Aro V.T.A Adjustment

Hi I would like to adjust to 180grams, could somebody please give conclusive instructions on how to do it thank you so much.
I have the instructions but don’t feel that they accurate I’m a Newby to all this I would like help.

Remove the arm top. hold the bearing pillar between thumb and finger of one hand while loosening the grub screw that holds it in position with the other. Then adjust the arm pillar height a tiny amount. re-tighten grub screw to hold the pillar in place (do NOT over tighten - it should be done up just enough to hold the pillar in place but not tightened so it marks or damages the pillar). Place the arm top back on top of the arm pillar. Check VTA. Repeat as necessary until happy. Then check VTF and adjust as necessary. Check ant-skate bias and adjust as necessary.

n.b. It is possible to adjust from underneath but it takes some practice and it’s easy for the bearing pillar to drop out and be damaged, so I can’t recommend that.

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Thank you Richard, the grub screw for the pillar is The bit I’m having trouble with I’m not sure exactly where it is? I know i sound dumb…but i just can’t find it🙄
Oh now the V.F.A now that’s another thing I have no idea how to adjust.
Sorry you only need to tell me once.
Thank you.

With the arm top removed take a business card and hold it against the pillar, flexing it slightly so it can touch the top of the bearing cup, mark it as close to the top of the cup as possible. This will give you a reference if you want to return to a previous setting. The simplest is to assume the cartridge is made perfectly and use the supplied bubble level to check VTA and azimuth. VTA is set by rotating the counterweight, there is a helical groove cut on its inside where a little sprung arm engages. Use the Ortofon balance supplied with the arm and read the Aro manual first for the correction factor, it’s not very precise and you have to have a Linn mat to remove but unless you can measure VTA at record height you won’t get an accurate reading from any gauge. Set VTF, azimuth and VTA as best you can then play some music. Finalise adjustment by ear, easy to say but it takes some practice to get the hang of. A pencil mark on the counterweight can help keep track but set azimuth first before making it, see below.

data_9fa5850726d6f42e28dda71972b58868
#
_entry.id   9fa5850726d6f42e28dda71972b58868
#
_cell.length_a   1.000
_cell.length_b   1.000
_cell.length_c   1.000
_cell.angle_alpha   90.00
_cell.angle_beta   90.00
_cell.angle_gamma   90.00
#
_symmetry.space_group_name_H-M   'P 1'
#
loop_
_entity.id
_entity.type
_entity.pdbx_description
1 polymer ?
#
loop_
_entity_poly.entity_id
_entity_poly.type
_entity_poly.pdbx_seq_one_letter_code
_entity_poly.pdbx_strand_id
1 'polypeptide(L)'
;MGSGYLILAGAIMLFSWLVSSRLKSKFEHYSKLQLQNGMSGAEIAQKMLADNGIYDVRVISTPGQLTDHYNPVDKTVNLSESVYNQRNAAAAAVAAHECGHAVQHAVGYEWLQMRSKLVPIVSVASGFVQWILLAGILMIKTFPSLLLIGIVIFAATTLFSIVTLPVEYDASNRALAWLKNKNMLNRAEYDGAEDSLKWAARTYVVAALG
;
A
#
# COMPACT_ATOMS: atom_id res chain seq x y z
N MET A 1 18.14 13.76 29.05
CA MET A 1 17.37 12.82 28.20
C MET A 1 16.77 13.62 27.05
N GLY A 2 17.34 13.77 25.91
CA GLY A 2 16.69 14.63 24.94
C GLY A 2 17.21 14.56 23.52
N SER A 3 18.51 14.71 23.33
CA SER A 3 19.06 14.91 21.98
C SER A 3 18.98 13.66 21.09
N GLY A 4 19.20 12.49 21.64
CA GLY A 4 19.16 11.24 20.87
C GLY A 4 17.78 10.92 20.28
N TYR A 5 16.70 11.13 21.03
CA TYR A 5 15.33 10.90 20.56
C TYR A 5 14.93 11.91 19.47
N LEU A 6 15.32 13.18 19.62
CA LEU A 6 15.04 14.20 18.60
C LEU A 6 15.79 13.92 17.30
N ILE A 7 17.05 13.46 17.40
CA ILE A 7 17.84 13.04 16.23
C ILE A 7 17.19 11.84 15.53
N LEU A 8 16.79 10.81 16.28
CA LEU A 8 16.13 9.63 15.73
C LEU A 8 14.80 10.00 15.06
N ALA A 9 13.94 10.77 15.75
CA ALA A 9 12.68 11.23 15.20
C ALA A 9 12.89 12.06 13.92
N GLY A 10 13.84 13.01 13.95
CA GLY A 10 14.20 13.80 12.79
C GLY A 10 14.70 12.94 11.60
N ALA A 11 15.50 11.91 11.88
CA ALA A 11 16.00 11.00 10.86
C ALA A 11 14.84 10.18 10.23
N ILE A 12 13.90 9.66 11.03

Measuring at a different but consistent height above the the record surface can still be useful to keep track too but the reading will be higher the higher the level it is made at.

The grubscrew is on the right as you look at the arm head on when it’s on its rest.

If the azimuth weight doesn’t allow you to achieve the correct setting because its too heavy for your cartridge’s weight distribution you may need to remove it. the counterweight stub can be rotated to change where the channel sits to make fine adjustments, bending the finger lift is also sometimes suggested as a last resort.

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Thank you, i’ll pluck up some Dutch courage and have a go😩

The grub screw is on the opposite side of the arm collar to where the bias weight is attached.

VTA = Vertical Tracking Angle, i.e. the angle at which the arm/cart/stylus meets the record. Moving the pillar up or down will alter the height of the pivot and thus the VTA. Note though that depending on how compliant the cartridge is, VTF will also have some affect on VTA (and vice versa). Most carts are designed to work best with VTA where the arm is essentially parallel to the LP. As a general rules, when VTA is set with the arm sloped slightly down towards the rear, the sound tends to become less bright and a bit heavier in the bass. Conversely when VTA is set so the arm sloped down towards the cartridge end, sound gets brighter. Note however that this is not a tone control as there will be other issues, and finding the perfect VTA can bring gains all-round. However, it’s best not to get too obsessive here; stick with parallel and you should be fine.